Returning now with his passenger riding on the snowmobile, Todd rounded a corner four miles from the finish and witnessed a startling sight: “Lisa and Joy travelling together with Lisa pushing her own kick sled ahead while pulling Joy’s pulk behind her… with Joy riding in it. I couldn’t believe my eyes.”
Lisa put her own finish in jeopardy, what would count as her second, to aid Joy because… because she understood how much this attempt must mean to Joy, making her third attempt in
2015 to earn one finish, just one finish now so close yet seemingly out of reach. Until, that is, she met Lisa. Like the tough super hero, Carol Danvers, keeping an eye on cosmic affairs from the Captain Marvel stories, Super Lisa flew in with her kick sled.
In Joy’s first race, 2012’s edition, she dropped at Mel Geo. But that’s one aid station further than made by perhaps the runner with the most medals awarded by Arrowhead, John Storkamp. When asked why such an élite racer such as himself, a multi-time winner on the podium so much they should name it after him, would not finish this edition of the race, John’s answer came like Colonel Kurtz’s cryptic discovery in the movie Apocalypse Now… a crystal bullet between the eyes: “Phillip.It.is.a.real.hard.race.”
Joy experienced the 2013 race that knocked many stalwarts and her out of the race. All but seven of the 42 runners dropped. The long list included Arrowhead veterans like the 300-Mile Man Roberto Marron along with endurance machine, John Taylor.
In 2011, her first attempt at Arrowhead, Lisa’s Monday froze out like so many others, that most bitter of a year in those 25 hours just to make MelGeo. Her first and only finish occurred the very next year, 2012, as she and four others crossed in the race’s last hour. For 2014’s race, reaching Sheep Ranch Road ended Lisa’s attempt. This 2015 event race did not rate a “gimme” for her at all.
“Lisa told me she was okay for now, but could I please check back.” So Todd continues on with Bonnie to the Tower finish area when his phone rang. Lisa told him she was having trouble with the load. “Imagine that,” Todd thought.
Todd now heading back just two miles, discovering an incredible scene: Arrowhead’s version of “Wagon Train.” Lisa still lugging all of this equipment, pulk and passenger Joy while pushing her own kick sled. This even after trekking 130 miles prior expending the incredible energy demanded by this rugged race. Astounding.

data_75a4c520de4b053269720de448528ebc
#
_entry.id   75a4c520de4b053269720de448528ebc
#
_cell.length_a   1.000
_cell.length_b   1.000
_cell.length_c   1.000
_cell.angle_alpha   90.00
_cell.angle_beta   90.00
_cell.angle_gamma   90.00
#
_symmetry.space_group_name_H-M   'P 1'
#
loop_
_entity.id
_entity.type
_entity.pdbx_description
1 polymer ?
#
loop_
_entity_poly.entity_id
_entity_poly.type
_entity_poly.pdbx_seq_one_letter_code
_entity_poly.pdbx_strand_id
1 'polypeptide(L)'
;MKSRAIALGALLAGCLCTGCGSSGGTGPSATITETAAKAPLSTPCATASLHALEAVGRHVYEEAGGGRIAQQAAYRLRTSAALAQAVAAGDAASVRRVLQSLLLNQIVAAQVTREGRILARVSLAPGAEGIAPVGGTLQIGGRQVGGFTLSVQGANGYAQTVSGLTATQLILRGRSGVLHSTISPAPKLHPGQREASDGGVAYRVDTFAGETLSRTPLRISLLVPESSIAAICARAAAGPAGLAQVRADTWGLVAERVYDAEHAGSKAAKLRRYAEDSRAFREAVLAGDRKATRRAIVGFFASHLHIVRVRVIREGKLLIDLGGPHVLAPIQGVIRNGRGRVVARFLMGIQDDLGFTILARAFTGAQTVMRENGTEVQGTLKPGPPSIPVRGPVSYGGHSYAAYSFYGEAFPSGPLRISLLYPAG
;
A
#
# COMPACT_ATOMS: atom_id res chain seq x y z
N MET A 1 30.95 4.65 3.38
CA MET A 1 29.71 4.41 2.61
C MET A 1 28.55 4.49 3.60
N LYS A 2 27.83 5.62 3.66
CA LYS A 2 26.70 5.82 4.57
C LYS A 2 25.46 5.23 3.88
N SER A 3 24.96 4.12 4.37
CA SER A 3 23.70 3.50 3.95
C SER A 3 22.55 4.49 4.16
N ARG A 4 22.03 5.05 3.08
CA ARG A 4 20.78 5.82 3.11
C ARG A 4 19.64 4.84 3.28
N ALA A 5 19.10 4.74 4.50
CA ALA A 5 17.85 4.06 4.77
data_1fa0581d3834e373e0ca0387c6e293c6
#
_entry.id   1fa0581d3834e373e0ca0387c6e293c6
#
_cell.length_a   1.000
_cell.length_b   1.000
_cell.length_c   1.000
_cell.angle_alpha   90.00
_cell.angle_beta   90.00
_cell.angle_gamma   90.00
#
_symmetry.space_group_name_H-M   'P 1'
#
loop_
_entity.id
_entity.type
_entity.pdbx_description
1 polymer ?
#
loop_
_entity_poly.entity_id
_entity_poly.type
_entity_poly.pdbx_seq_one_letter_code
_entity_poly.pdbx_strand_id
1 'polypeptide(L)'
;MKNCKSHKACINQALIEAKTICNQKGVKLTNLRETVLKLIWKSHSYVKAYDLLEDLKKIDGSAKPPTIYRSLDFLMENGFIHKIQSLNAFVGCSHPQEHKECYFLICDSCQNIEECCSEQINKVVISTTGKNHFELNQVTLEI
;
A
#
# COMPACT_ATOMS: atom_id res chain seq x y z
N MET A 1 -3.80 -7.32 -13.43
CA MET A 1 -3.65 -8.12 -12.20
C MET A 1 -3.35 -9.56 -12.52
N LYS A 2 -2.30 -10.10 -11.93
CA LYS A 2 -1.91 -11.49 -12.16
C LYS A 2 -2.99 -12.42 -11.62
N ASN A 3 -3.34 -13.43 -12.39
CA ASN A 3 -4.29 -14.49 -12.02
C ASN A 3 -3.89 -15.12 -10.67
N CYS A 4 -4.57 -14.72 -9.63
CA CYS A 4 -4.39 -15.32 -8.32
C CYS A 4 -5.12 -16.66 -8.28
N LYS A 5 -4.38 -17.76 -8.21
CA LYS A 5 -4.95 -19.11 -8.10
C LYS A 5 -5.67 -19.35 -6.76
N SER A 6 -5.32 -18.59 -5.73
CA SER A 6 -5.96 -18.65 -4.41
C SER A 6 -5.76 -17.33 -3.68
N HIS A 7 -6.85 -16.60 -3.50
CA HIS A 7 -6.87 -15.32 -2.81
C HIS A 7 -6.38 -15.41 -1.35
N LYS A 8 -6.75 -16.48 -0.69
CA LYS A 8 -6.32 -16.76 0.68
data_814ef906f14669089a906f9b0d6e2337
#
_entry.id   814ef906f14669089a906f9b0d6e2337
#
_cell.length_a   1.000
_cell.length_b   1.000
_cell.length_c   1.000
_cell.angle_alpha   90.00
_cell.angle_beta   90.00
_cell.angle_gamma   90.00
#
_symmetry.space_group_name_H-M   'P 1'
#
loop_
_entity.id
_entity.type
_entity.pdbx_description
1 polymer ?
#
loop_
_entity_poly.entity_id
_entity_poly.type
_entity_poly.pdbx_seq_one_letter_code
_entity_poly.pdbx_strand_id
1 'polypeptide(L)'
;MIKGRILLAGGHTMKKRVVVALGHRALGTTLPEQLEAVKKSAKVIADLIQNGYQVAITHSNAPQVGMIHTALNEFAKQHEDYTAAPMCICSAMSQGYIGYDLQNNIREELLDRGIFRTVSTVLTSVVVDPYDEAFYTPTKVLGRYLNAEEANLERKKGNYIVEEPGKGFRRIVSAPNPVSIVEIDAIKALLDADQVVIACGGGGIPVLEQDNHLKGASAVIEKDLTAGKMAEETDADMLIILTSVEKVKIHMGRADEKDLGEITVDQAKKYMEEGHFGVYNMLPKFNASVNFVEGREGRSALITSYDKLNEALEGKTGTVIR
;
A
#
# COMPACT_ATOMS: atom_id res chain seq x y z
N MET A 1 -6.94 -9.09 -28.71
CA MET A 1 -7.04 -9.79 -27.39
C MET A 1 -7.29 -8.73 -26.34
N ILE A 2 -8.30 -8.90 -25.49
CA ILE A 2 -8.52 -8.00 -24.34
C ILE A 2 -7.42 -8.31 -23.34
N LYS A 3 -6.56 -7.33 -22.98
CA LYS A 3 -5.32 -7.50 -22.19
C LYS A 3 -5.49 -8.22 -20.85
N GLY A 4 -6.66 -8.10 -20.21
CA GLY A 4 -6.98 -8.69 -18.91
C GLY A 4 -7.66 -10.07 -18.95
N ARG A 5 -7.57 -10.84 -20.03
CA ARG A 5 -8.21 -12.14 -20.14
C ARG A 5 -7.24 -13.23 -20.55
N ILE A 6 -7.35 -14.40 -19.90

Todd said, “I talked to Joy and asked if she could possibly make the last two miles on her own.” Yes came the answer. “Lisa offered to pull Joy’s sled to the finish and stay with her.”
At 5:37 p.m. Wednesday, 58 hours, 33 minutes into the event, the two crossed under the Arrowhead 135 banner for their individual finishes.
“In my years of being involved with the Arrowhead,” Todd said, “This is the most generous gesture I have ever witnessed between competitors.”
The Kruegers immediately recognized this incredible story as “an unbelievable act of sportsmanship, endurance and selflessness.” Thus the Spirit of Arrowhead Award found birth on the last five miles of that frozen trail, commemorating forever the sheer sportsmanship and unrivaled gumption demonstrated by Lisa Paulos. The race donated $100 to the charity of Lisa’s choice, Iowa’s Dogs 4Ever, to honor the award.
Not forgotten, Joy Parker did not quit; most would have if in her condition. She earned her finish, receiving the coveted Shacklelton Award recognizing the time she spent on the trail. In addition to the trophy, the race donated $100 to SafeFamiliesMN.org in Joy’s name. Bravely, Joy toed the start for 2016’s race even after a recent illness depleted her. Though she didn’t add a finish to her list, she tried. She wrote, “I love this race, and it was a privilege to even make it 37 miles.” By making that starting line again, Joy demonstrated her own brand of sand.
“When the clock strikes twelve we’ll cool off then / Start rockin’ ‘round the clock again”
Such twists result from this icy epic whose change in weather pays homage to the Southern Ocean. Warm and frozen, sleet and mushy all stack its challenges for the field of runners, fat tire bikers and skiers. Two weeks after Tuscobia’s challenge now adds a special level of challenge for racers doing both or looking to challenge at Actif Epica to possibly put their name on the annals of Order of the Hrimthurs.
Put your glad rags on and join me hon’ / We’ll have some fun when the clock strikes one
And finally the “clock strikes one,” a metaphor for the end. The athletes finish, done, confirming Arrowhead, granddaddy of winter endurance races, always raises a hand of surprise for those who bravely seek its praise.
Lyrics: Bill Haley and his Comets, 1955: Rock Around the Clock made music history as the group became super heroes of their own in the world of music. This is the first rock and roll song to top the charts; call it the granddaddy of rock and roll. Listeners found it difficult to describe it at the time, to classify the music: blues? country? or what? And you wonder why others find it so difficult to understand the passion of athletes for winter endurance events. [Songwriters: Myers, James/ Freedman, Max Rock Around The Clock lyrics © Sony/ATV Music Publishing LLC]
Story of Lisa and Joy originally reported by Todd Gabrielson, Arrowhead Facebook page
Thanks to Jackie and Ken Krueger for original material used in this article